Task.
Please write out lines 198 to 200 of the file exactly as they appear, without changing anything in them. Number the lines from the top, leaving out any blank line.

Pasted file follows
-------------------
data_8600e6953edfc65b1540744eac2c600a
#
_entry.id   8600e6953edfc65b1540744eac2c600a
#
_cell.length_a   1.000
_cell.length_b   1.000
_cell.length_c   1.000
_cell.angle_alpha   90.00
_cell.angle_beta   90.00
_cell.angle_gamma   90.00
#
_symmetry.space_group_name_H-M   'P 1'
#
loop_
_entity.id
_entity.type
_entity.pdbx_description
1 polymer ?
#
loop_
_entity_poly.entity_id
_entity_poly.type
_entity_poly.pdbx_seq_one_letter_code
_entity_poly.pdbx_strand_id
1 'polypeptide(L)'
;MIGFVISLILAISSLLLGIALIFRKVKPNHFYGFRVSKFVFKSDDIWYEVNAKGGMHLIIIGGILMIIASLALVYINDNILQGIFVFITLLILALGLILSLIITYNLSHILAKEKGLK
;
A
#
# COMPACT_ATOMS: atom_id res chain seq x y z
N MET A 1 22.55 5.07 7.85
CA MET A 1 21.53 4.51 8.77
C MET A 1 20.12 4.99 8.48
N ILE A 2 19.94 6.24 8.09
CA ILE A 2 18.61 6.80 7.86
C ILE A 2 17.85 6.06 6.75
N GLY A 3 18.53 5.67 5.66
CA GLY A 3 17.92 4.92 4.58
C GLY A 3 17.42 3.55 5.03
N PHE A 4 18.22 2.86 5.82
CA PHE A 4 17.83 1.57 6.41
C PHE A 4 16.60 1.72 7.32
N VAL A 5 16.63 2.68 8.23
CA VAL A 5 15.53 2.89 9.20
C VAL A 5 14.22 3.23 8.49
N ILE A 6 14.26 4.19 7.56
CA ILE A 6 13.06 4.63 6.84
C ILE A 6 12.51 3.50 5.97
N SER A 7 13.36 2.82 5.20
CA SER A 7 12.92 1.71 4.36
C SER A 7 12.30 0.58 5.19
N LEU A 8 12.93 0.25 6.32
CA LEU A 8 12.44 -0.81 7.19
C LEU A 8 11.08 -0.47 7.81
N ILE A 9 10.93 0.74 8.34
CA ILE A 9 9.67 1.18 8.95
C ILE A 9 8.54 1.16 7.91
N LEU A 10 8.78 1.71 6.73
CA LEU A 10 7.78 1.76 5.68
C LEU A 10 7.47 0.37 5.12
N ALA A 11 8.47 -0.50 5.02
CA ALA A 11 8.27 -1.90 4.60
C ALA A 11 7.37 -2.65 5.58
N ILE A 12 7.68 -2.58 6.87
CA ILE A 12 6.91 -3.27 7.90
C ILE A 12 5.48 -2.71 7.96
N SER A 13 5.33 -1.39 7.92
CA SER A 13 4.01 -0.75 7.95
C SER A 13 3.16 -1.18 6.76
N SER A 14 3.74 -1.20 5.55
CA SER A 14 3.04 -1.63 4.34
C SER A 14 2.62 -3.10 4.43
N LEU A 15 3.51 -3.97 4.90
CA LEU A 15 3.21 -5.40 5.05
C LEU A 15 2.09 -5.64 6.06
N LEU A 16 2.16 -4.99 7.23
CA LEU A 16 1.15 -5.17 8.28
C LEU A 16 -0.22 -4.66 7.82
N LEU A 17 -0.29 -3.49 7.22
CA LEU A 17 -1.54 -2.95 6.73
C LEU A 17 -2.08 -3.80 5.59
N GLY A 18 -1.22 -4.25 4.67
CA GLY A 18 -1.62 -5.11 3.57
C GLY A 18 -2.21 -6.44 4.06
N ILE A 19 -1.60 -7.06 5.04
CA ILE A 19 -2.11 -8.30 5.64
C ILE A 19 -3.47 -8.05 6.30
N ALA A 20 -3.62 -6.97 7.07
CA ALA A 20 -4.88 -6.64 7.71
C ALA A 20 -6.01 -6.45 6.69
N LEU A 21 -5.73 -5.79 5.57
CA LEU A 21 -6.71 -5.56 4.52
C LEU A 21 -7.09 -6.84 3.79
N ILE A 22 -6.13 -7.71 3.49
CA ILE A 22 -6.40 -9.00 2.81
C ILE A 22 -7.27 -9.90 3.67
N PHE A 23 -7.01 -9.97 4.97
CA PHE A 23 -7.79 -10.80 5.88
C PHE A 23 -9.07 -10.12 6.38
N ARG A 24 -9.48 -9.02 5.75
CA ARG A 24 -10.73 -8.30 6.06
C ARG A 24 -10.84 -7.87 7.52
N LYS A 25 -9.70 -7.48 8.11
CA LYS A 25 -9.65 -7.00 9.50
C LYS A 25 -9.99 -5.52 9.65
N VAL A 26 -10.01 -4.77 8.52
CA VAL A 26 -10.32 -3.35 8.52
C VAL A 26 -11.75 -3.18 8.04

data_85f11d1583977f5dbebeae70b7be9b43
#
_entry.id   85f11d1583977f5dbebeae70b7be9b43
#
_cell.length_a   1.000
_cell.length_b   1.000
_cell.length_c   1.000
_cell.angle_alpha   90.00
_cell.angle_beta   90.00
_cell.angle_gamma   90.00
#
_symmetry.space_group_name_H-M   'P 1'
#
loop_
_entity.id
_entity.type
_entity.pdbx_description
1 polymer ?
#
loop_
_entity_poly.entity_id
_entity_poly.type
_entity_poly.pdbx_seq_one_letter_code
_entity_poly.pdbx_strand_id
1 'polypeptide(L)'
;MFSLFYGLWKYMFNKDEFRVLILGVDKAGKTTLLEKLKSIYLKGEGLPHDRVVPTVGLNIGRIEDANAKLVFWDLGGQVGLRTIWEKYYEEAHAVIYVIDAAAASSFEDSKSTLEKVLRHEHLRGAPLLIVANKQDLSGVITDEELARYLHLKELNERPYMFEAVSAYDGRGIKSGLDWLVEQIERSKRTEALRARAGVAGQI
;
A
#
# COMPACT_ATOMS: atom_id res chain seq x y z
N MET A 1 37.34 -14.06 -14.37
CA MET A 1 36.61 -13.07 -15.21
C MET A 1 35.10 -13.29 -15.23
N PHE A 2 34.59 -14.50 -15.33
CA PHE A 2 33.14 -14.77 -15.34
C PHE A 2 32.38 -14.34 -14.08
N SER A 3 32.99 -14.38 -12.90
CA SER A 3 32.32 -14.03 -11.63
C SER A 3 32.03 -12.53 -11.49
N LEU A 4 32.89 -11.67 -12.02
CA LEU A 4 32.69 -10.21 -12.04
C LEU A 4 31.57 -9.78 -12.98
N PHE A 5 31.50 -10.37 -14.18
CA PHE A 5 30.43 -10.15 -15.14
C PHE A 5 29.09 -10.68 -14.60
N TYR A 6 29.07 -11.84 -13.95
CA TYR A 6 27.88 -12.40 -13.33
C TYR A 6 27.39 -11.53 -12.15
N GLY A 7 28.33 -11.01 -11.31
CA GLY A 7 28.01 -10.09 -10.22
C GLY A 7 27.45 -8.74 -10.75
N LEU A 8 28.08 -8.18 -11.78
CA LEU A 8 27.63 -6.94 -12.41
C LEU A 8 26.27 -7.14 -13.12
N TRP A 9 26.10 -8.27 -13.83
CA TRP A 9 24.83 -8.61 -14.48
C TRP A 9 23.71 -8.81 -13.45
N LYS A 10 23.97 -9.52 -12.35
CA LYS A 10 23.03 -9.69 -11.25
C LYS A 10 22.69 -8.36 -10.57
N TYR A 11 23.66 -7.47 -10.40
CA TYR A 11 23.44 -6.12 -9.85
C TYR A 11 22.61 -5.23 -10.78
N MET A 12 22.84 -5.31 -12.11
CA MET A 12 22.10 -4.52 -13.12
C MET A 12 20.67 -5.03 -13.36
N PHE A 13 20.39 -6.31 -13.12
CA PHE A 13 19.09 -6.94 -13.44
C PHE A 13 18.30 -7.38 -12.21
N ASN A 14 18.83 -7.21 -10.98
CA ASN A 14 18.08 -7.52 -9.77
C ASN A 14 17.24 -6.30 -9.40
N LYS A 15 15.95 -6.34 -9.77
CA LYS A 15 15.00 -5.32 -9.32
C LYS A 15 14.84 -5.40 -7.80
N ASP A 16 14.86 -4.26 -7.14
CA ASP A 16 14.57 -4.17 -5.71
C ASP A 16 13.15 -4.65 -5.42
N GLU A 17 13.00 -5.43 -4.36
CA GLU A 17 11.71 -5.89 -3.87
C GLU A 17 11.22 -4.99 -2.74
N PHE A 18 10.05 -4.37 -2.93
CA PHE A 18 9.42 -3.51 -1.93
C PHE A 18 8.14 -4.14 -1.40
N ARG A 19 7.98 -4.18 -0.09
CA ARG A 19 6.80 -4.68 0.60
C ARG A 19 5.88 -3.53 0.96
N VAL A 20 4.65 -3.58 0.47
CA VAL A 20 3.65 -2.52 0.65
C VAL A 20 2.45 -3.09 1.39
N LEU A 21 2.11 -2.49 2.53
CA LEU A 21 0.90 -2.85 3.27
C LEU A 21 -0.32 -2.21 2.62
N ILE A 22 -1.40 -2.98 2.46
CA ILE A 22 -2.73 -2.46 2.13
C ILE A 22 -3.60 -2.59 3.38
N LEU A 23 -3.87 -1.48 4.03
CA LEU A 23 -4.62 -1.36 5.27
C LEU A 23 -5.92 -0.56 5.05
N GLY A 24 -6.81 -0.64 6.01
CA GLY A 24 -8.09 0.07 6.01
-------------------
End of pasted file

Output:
C VAL A 20 2.45 -3.09 1.39
N LEU A 21 2.11 -2.49 2.53
CA LEU A 21 0.90 -2.85 3.27